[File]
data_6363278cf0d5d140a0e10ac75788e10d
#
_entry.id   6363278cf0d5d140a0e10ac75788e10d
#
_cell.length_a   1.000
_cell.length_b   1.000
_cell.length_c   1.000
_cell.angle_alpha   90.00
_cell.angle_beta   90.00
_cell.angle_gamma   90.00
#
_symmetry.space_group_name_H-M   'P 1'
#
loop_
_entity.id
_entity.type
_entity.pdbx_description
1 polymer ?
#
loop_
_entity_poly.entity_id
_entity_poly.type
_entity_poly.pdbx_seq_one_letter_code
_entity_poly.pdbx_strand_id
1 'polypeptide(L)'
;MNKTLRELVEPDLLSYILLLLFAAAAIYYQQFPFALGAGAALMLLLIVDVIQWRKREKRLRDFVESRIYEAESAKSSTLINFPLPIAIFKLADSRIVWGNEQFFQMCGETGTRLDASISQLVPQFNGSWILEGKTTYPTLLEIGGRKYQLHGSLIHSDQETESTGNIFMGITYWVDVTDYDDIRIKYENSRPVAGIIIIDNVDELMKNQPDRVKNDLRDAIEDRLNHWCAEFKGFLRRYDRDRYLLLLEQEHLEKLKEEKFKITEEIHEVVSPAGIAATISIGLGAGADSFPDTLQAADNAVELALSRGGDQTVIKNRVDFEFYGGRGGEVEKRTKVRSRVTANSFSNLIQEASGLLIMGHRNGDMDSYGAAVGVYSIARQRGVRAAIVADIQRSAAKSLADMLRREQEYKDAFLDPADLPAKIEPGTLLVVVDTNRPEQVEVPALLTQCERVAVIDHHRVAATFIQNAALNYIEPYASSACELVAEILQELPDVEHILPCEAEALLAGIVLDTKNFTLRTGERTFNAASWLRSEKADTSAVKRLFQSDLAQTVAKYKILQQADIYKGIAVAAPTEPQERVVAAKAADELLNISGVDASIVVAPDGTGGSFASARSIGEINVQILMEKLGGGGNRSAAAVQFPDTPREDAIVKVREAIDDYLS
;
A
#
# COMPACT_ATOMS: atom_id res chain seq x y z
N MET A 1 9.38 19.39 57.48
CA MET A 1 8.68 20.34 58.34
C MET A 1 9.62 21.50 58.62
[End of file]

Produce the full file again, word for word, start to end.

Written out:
data_6363278cf0d5d140a0e10ac75788e10d
#
_entry.id   6363278cf0d5d140a0e10ac75788e10d
#
_cell.length_a   1.000
_cell.length_b   1.000
_cell.length_c   1.000
_cell.angle_alpha   90.00
_cell.angle_beta   90.00
_cell.angle_gamma   90.00
#
_symmetry.space_group_name_H-M   'P 1'
#
loop_
_entity.id
_entity.type
_entity.pdbx_description
1 polymer ?
#
loop_
_entity_poly.entity_id
_entity_poly.type
_entity_poly.pdbx_seq_one_letter_code
_entity_poly.pdbx_strand_id
1 'polypeptide(L)'
;MNKTLRELVEPDLLSYILLLLFAAAAIYYQQFPFALGAGAALMLLLIVDVIQWRKREKRLRDFVESRIYEAESAKSSTLINFPLPIAIFKLADSRIVWGNEQFFQMCGETGTRLDASISQLVPQFNGSWILEGKTTYPTLLEIGGRKYQLHGSLIHSDQETESTGNIFMGITYWVDVTDYDDIRIKYENSRPVAGIIIIDNVDELMKNQPDRVKNDLRDAIEDRLNHWCAEFKGFLRRYDRDRYLLLLEQEHLEKLKEEKFKITEEIHEVVSPAGIAATISIGLGAGADSFPDTLQAADNAVELALSRGGDQTVIKNRVDFEFYGGRGGEVEKRTKVRSRVTANSFSNLIQEASGLLIMGHRNGDMDSYGAAVGVYSIARQRGVRAAIVADIQRSAAKSLADMLRREQEYKDAFLDPADLPAKIEPGTLLVVVDTNRPEQVEVPALLTQCERVAVIDHHRVAATFIQNAALNYIEPYASSACELVAEILQELPDVEHILPCEAEALLAGIVLDTKNFTLRTGERTFNAASWLRSEKADTSAVKRLFQSDLAQTVAKYKILQQADIYKGIAVAAPTEPQERVVAAKAADELLNISGVDASIVVAPDGTGGSFASARSIGEINVQILMEKLGGGGNRSAAAVQFPDTPREDAIVKVREAIDDYLS
;
A
#
# COMPACT_ATOMS: atom_id res chain seq x y z
N MET A 1 9.38 19.39 57.48
CA MET A 1 8.68 20.34 58.34
C MET A 1 9.62 21.50 58.62